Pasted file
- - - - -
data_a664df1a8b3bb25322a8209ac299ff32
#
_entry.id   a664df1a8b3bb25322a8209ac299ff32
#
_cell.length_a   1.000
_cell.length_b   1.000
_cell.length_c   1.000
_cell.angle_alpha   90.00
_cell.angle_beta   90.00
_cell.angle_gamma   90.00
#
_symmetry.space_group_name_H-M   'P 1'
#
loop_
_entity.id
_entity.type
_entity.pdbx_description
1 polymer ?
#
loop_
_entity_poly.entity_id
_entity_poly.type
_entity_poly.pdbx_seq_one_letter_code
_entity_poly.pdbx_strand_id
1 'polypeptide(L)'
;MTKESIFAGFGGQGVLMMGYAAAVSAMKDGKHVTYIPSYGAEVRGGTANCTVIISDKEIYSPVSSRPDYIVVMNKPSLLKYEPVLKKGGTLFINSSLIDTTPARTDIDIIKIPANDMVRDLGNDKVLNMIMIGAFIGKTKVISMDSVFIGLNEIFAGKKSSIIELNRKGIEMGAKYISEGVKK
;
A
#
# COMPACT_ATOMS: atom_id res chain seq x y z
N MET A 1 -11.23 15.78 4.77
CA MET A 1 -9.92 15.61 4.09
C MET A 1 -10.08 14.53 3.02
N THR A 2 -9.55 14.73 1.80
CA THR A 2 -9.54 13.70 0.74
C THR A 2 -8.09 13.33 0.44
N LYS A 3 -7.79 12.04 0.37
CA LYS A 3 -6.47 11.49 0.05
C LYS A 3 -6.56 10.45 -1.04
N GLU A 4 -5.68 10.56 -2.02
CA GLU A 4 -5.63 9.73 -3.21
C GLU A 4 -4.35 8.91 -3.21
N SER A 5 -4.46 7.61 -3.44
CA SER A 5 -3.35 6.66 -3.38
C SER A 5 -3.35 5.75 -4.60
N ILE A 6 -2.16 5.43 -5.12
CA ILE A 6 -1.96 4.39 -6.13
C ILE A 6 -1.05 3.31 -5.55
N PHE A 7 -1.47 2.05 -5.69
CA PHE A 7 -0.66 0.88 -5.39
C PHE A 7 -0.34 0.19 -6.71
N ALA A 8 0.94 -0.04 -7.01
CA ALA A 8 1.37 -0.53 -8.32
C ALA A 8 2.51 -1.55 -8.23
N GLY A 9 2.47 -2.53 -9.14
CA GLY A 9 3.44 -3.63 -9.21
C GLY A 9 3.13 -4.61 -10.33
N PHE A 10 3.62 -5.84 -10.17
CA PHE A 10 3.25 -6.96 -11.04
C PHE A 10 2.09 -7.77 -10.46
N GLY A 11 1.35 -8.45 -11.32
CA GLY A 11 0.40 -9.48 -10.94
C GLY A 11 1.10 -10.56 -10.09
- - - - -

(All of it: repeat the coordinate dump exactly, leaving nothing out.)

data_a664df1a8b3bb25322a8209ac299ff32
#
_entry.id   a664df1a8b3bb25322a8209ac299ff32
#
_cell.length_a   1.000
_cell.length_b   1.000
_cell.length_c   1.000
_cell.angle_alpha   90.00
_cell.angle_beta   90.00
_cell.angle_gamma   90.00
#
_symmetry.space_group_name_H-M   'P 1'
#
loop_
_entity.id
_entity.type
_entity.pdbx_description
1 polymer ?
#
loop_
_entity_poly.entity_id
_entity_poly.type
_entity_poly.pdbx_seq_one_letter_code
_entity_poly.pdbx_strand_id
1 'polypeptide(L)'
;MTKESIFAGFGGQGVLMMGYAAAVSAMKDGKHVTYIPSYGAEVRGGTANCTVIISDKEIYSPVSSRPDYIVVMNKPSLLKYEPVLKKGGTLFINSSLIDTTPARTDIDIIKIPANDMVRDLGNDKVLNMIMIGAFIGKTKVISMDSVFIGLNEIFAGKKSSIIELNRKGIEMGAKYISEGVKK
;
A
#
# COMPACT_ATOMS: atom_id res chain seq x y z
N MET A 1 -11.23 15.78 4.77
CA MET A 1 -9.92 15.61 4.09
C MET A 1 -10.08 14.53 3.02
N THR A 2 -9.55 14.73 1.80
CA THR A 2 -9.54 13.70 0.74
C THR A 2 -8.09 13.33 0.44
N LYS A 3 -7.79 12.04 0.37
CA LYS A 3 -6.47 11.49 0.05
C LYS A 3 -6.56 10.45 -1.04
N GLU A 4 -5.68 10.56 -2.02
CA GLU A 4 -5.63 9.73 -3.21
C GLU A 4 -4.35 8.91 -3.21
N SER A 5 -4.46 7.61 -3.44
CA SER A 5 -3.35 6.66 -3.38
C SER A 5 -3.35 5.75 -4.60
N ILE A 6 -2.16 5.43 -5.12
CA ILE A 6 -1.96 4.39 -6.13
C ILE A 6 -1.05 3.31 -5.55
N PHE A 7 -1.47 2.05 -5.69
CA PHE A 7 -0.66 0.88 -5.39
C PHE A 7 -0.34 0.19 -6.71
N ALA A 8 0.94 -0.04 -7.01
CA ALA A 8 1.37 -0.53 -8.32
C ALA A 8 2.51 -1.55 -8.23
N GLY A 9 2.47 -2.53 -9.14
CA GLY A 9 3.44 -3.63 -9.21
C GLY A 9 3.13 -4.61 -10.33
N PHE A 10 3.62 -5.84 -10.17
CA PHE A 10 3.25 -6.96 -11.04
C PHE A 10 2.09 -7.77 -10.46
N GLY A 11 1.35 -8.45 -11.32
CA GLY A 11 0.40 -9.48 -10.94
C GLY A 11 1.10 -10.56 -10.09